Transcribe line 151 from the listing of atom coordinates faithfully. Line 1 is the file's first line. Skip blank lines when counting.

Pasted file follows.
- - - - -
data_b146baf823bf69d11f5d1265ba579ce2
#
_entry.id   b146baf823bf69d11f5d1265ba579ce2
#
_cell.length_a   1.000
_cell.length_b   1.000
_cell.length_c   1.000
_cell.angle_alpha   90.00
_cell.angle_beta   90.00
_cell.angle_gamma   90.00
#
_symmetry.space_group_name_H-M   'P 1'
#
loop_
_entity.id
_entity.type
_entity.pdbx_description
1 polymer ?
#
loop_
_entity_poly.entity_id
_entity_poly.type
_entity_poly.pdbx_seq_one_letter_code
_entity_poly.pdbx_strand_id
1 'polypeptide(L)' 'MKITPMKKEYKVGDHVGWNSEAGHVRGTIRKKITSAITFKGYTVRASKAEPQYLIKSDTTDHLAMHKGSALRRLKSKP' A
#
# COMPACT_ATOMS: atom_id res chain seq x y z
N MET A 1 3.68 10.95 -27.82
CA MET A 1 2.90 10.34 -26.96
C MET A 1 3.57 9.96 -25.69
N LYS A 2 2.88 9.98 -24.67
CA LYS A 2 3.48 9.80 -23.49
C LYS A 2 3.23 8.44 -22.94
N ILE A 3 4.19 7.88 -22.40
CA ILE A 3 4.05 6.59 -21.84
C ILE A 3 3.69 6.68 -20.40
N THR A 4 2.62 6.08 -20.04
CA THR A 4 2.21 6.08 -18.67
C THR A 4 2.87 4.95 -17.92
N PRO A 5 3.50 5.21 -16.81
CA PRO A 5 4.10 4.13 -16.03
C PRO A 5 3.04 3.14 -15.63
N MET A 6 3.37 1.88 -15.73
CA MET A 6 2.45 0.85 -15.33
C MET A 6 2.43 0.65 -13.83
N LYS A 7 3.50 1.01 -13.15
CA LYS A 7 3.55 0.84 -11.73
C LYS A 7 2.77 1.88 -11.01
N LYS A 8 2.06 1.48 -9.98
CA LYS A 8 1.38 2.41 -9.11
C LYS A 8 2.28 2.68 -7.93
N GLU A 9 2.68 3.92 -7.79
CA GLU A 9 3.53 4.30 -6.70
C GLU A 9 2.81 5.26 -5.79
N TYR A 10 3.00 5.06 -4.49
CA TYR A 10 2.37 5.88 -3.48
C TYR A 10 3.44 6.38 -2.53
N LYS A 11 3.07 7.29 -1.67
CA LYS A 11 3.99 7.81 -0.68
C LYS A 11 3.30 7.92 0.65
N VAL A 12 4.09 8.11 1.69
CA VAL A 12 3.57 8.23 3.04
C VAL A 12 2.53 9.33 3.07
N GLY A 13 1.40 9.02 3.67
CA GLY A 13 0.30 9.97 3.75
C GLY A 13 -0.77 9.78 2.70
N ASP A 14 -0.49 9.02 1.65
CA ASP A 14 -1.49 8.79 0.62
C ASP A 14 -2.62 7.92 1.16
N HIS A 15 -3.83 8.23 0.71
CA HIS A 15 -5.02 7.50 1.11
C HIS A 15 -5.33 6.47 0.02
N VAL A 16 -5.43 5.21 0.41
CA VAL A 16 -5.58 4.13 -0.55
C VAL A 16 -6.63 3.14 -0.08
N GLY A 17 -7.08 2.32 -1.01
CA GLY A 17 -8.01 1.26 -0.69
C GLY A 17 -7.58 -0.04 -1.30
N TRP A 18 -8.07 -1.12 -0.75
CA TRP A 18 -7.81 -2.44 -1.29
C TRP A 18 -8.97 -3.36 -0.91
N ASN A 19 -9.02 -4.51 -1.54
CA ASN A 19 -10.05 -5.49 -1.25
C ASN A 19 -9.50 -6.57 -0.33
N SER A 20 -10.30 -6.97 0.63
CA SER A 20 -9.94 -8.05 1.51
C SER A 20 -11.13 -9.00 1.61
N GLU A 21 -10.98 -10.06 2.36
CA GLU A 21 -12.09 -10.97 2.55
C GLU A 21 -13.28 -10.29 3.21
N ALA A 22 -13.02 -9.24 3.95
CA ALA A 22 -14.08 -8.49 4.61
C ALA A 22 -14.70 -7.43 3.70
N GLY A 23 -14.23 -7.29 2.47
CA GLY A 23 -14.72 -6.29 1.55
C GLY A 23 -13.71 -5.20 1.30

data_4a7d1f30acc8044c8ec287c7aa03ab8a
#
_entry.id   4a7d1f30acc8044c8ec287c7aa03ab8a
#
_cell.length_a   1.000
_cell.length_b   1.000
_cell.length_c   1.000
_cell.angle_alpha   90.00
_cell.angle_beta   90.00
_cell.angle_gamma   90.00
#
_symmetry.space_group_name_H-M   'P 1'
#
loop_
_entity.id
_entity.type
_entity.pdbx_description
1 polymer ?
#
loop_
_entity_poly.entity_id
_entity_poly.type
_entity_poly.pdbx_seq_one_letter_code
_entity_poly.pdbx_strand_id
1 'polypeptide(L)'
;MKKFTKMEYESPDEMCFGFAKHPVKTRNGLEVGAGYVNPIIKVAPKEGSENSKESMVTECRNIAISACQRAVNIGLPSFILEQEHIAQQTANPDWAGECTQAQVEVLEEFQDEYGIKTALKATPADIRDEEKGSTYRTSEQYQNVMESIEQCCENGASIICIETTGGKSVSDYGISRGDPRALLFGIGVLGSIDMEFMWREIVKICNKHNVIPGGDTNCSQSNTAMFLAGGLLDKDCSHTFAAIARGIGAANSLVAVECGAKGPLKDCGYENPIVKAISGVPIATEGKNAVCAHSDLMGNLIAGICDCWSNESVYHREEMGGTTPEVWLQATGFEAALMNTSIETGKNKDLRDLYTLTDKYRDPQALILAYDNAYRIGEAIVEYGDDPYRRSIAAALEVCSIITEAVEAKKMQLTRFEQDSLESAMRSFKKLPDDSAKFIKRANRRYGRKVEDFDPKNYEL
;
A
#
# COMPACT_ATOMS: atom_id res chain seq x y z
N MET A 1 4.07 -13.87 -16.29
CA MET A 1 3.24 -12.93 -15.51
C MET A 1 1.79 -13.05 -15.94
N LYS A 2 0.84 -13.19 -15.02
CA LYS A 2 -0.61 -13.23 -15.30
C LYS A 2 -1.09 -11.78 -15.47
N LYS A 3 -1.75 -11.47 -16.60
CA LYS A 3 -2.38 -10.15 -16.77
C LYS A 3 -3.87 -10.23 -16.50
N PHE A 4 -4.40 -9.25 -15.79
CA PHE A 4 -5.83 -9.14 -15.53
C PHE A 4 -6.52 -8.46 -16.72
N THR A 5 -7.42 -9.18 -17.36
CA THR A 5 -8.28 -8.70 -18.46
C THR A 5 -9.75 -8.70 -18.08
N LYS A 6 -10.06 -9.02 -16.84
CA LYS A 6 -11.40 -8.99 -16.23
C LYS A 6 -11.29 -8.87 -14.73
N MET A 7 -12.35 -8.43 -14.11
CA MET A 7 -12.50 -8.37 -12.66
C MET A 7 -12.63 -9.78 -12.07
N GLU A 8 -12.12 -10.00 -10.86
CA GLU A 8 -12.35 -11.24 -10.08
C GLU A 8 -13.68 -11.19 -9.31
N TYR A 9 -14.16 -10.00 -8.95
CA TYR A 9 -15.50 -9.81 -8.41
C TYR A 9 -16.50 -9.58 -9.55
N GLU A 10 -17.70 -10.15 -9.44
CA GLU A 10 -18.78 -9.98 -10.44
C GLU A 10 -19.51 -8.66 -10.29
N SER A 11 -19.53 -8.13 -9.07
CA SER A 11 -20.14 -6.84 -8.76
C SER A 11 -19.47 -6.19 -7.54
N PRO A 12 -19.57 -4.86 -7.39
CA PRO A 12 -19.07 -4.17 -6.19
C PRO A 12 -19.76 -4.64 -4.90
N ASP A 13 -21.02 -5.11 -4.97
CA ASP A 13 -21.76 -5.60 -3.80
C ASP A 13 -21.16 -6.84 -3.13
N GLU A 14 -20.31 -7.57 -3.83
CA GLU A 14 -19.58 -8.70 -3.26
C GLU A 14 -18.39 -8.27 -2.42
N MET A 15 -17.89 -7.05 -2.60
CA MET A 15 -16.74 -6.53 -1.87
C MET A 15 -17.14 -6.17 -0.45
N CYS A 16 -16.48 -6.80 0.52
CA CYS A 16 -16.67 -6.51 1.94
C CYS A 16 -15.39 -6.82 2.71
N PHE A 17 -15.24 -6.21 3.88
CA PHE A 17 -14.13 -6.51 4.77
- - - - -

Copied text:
N TYR A 9 -14.16 -10.00 -8.95